Kate Chopin, "Désireé’s Baby" (1893) from Kate Chopin: Complete Novels and Stories:
Currently, Chopin is second only to Twain--and tied with Hawthorne--for most Stories of the Week at five, making this the last of her stories I had left to read. (And right after I read another story of hers. Isn't randomness fun?) And in many ways, this last story is the one that fits in best with our idea of Chopin as a Louisiana regionalist writer interested in domestic issues.
Here's the story: Désireé is a child of mysterious parentage, adopted by the Valmondé family and married by Armand Aubigny, who has the Aubigny habit of falling in love "as if struck by a pistol shot." They marry and have a child--who turns out to be dark-skinned. With this evidence that Désireé isn't totally white, Armand rejects her, and Désireé takes her baby to walk to the Valmondé estate and disappears. In the final moment, we learn from a letter from Armand's mother that she isn't totally white--which means that he isn't totally white either. (So, Armand, just like his dad, fell in love quickly, without really considering race.)
You'll notice I keep saying "isn't totally white" rather than black because Louisiana society historically had a more nuanced view of race than we get later with Plessy v. Ferguson (1896); and that's one historical fact that this story keeps going in the background: it's not just black and white, but black, quadroon, octoroon, yellow, fair, white. So both Désireé and Armand can pass for white without necessarily knowing for certain that they aren't. (And even the ending doesn't really tell us about Désireé, who may still have African heritage.)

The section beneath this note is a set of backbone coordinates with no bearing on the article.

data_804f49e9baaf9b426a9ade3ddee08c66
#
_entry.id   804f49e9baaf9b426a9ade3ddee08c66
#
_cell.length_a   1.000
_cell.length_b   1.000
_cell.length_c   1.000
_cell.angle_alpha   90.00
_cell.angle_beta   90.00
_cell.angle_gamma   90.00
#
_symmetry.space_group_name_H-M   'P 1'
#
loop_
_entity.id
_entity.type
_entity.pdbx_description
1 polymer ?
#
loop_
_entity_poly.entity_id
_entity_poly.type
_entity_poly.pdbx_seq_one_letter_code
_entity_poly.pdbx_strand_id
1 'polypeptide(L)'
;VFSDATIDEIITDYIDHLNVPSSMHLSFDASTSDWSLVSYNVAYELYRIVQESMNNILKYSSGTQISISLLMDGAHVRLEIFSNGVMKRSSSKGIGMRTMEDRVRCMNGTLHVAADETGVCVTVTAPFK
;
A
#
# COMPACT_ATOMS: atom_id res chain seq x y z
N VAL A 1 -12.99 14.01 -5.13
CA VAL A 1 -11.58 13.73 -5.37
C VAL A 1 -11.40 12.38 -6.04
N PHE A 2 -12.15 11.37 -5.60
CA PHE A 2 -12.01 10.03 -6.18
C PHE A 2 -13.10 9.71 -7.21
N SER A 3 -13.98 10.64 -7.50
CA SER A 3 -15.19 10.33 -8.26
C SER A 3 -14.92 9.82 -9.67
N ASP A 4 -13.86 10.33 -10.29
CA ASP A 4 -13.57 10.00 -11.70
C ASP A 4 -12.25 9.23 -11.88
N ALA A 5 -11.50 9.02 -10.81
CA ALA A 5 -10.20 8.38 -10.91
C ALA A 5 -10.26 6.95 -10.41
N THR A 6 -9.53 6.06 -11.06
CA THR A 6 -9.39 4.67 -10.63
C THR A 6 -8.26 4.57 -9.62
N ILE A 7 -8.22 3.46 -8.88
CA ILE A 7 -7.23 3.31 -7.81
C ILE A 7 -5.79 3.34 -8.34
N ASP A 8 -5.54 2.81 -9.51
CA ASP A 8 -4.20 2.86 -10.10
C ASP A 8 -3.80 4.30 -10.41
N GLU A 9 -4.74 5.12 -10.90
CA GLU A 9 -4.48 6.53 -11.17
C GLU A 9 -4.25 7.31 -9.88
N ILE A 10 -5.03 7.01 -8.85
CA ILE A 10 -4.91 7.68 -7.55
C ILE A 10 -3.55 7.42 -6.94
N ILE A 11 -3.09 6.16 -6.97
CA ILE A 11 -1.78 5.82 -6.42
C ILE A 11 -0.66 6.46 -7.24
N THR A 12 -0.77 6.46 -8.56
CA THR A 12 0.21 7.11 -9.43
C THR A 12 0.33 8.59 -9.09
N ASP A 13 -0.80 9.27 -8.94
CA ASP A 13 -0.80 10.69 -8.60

If you read for any length of time in the 19th century--and even some in the 20th--this plot will come up: someone's racial makeup exposed by their child. Chopin plays with this convention by noting that, if you will, it takes two to tango; and occasionally rubbing our noses in some markers that may or may not tell us what's going on. For instance, trying to prove that she's white enough, Désireé notes how she's paler than Armand. Normally that would show us the idiocy of thinking that appearance tells us all we need to know about someone; but here, maybe it points to Armand's mixed race background--as well as the idiocy of judging race by sight.
Chopin also nicely leads us through this story by expanding on or summarizing different parts: We hear in detail how Armand is made happy by his marriage, but we only get in summary the story of how he turns unhappy when he "realizes" the truth of Désireé. So we can focus on what Désireé loses more than on the vehicle of that loss.
The ending also opens up a big question: Did Armand know about his past when he married? Did he drive Désireé out as a way to hide his race? Or does he only find out after Désireé has disappeared into the swamp? Or does he still not know? (We can imagine a quasi-Bluebeard ending here, where Armand goes on to marry and reject a series of women because of his own unknown racial background.)